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So, you’re in the middle of diligently preparing to take the ECAA. But knowing the content inside-out won’t help if you have no idea how to take the exam! We’ve got a fool-proof approach to making the most out of your time in the exam room and impressing the admissions tutors.

Section 1:

The first section of the ECAA is very time pressured: you want to get through as many answers as you can in the time given. You want to be splitting your time 50/50 between the problem solving and mathematical questions.

With some of the questions, you may be able to use a technique of elimination, to find the best multiple choice answer, by getting rid of the ones that are incorrect. This will really help you when you are against the clock, and as there are no marks for working – if you can clearly see the answer there is nothing to lose! 

Specifically with the maths questions, you need to try and work out the answer as quickly as possible. Do not worry about detailed records of your workings, if you can clearly see a step in your head, don’t write it all out. You need to get to the correct answer as quickly as possible, so you can cut some corners – as long as these don’t jeopardise the accuracy of your solution! 

Our advice for Section 1 of the TSA, which is similarly time-pressured, could also come in handy here.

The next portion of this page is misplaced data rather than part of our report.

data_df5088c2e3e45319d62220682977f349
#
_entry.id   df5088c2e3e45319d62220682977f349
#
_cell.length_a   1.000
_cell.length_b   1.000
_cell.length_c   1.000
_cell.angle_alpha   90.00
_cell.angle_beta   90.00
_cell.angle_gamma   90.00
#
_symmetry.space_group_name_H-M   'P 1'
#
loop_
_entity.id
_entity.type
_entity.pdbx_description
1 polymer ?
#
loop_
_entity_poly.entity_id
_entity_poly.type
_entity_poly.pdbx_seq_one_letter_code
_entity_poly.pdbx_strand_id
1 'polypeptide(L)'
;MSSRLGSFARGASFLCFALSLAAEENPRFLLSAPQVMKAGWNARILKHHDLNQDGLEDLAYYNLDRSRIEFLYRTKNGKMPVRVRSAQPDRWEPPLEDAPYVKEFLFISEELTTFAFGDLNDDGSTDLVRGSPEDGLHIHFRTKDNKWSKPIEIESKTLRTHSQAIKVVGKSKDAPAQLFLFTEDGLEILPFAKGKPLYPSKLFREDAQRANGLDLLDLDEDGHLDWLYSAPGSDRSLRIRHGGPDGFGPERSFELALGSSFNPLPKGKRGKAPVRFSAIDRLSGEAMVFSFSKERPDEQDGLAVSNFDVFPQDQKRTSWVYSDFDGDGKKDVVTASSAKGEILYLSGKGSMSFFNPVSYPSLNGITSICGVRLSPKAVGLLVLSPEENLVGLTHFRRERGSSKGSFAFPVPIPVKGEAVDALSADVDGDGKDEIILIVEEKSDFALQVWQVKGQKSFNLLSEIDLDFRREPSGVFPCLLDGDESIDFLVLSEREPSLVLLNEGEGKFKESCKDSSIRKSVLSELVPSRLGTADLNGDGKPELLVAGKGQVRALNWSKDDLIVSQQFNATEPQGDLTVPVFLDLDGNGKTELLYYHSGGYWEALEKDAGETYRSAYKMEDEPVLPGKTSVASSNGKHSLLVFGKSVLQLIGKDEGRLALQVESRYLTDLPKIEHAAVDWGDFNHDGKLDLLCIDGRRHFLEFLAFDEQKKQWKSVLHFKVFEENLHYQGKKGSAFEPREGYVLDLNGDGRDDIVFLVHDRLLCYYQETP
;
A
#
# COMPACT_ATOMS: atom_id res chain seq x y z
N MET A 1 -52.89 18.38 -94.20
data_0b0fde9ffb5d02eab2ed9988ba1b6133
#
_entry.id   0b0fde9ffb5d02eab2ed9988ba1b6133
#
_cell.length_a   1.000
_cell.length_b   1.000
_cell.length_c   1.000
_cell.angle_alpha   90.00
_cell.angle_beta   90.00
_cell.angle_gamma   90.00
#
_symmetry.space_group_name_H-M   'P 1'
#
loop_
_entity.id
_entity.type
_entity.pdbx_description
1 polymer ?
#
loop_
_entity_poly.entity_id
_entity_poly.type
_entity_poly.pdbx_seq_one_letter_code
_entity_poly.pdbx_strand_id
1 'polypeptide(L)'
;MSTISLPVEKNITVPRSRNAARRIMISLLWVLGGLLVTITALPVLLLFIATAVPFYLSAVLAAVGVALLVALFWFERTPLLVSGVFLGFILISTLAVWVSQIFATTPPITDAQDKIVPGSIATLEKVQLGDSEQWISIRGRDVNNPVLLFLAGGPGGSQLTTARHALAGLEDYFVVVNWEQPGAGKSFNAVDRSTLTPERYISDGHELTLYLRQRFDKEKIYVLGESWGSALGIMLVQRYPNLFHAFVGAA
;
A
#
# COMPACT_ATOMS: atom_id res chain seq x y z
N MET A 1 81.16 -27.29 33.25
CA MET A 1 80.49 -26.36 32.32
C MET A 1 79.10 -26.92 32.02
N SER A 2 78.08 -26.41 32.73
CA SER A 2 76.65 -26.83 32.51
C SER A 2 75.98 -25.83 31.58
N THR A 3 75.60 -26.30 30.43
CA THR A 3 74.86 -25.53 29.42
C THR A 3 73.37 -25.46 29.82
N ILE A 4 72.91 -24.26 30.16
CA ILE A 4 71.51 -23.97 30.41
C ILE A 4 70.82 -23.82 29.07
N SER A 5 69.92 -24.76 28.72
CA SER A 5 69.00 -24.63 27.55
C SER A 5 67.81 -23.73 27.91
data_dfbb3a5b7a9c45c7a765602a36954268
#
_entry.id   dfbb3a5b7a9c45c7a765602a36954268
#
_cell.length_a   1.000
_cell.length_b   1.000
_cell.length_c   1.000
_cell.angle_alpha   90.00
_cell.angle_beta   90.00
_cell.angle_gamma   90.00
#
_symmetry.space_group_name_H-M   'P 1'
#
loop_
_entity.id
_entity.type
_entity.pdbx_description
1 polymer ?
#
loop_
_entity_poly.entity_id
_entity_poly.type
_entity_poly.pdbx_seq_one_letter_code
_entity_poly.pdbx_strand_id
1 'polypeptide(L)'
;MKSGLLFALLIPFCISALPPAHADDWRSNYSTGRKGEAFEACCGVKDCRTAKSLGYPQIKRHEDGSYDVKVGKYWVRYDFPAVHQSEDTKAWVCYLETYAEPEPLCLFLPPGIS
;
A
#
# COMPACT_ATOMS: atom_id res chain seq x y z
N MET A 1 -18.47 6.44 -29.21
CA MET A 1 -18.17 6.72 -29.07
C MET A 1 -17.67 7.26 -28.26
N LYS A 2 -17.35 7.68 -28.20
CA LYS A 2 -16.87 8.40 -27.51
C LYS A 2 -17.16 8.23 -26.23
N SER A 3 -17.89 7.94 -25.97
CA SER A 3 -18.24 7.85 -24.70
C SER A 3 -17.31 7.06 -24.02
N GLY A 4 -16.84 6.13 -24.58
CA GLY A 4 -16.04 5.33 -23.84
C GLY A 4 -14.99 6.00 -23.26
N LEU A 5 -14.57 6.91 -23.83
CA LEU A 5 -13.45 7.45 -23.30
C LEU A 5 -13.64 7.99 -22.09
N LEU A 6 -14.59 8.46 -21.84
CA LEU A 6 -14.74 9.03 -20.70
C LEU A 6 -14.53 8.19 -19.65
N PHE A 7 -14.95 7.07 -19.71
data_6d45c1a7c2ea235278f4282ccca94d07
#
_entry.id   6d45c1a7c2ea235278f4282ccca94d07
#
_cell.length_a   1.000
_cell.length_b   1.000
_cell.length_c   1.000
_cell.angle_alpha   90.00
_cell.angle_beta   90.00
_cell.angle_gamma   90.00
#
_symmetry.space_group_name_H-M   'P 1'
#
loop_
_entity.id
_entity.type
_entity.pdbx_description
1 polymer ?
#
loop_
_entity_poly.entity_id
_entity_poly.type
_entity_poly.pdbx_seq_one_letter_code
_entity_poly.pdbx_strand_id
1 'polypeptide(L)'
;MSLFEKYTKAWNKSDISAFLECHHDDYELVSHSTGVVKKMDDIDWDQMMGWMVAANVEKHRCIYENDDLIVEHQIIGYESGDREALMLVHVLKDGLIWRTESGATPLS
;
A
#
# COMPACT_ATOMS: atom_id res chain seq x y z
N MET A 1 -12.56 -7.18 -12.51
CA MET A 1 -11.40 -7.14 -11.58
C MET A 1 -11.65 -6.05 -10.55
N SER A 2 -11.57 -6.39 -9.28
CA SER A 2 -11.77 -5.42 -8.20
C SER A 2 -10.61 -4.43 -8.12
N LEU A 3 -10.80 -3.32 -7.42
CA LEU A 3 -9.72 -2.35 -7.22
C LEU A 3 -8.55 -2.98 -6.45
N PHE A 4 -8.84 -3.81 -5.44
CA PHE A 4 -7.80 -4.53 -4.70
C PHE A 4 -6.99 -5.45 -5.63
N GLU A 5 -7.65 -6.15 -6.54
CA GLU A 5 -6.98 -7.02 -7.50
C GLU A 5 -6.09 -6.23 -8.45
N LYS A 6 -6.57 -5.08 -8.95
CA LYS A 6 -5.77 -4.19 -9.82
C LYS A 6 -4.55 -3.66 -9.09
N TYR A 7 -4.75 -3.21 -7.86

Section 2: 

When it comes to Section 2, you need to strike a balance of reading the text enough to familiarise yourself with it, and still having time to write a good and well-thought through response.

You probably want to allocate yourself about 10 minutes to just read through and get to grips with the text and what it is saying. Try and annotate it clearly, underlining crucial passages and keywords, so you completely understand it. 

When it comes to writing the essay response, see our post on preparing for the essay section of the TSA. Here, there are lots of top tips about writing a written response under timed conditions, and how to make it concise and clear, and cut out the waffle!

Bear in mind however that the written responses for the ECAA will be shorter, so it is not always necessary to include an introduction and conclusion-a sentence will suffice. You may also get two written questions that you have to answer in the ECAA. Make sure you answer both, as they are not two options!

Conclusion

Remember: keep calm. As long as you work quickly and efficiently, you’ll be able to show yourself at your best. If you want to know more about the ECAA, check out our guide to the ECAA, or our comprehensive free guidebook to preparing for the ECAA.

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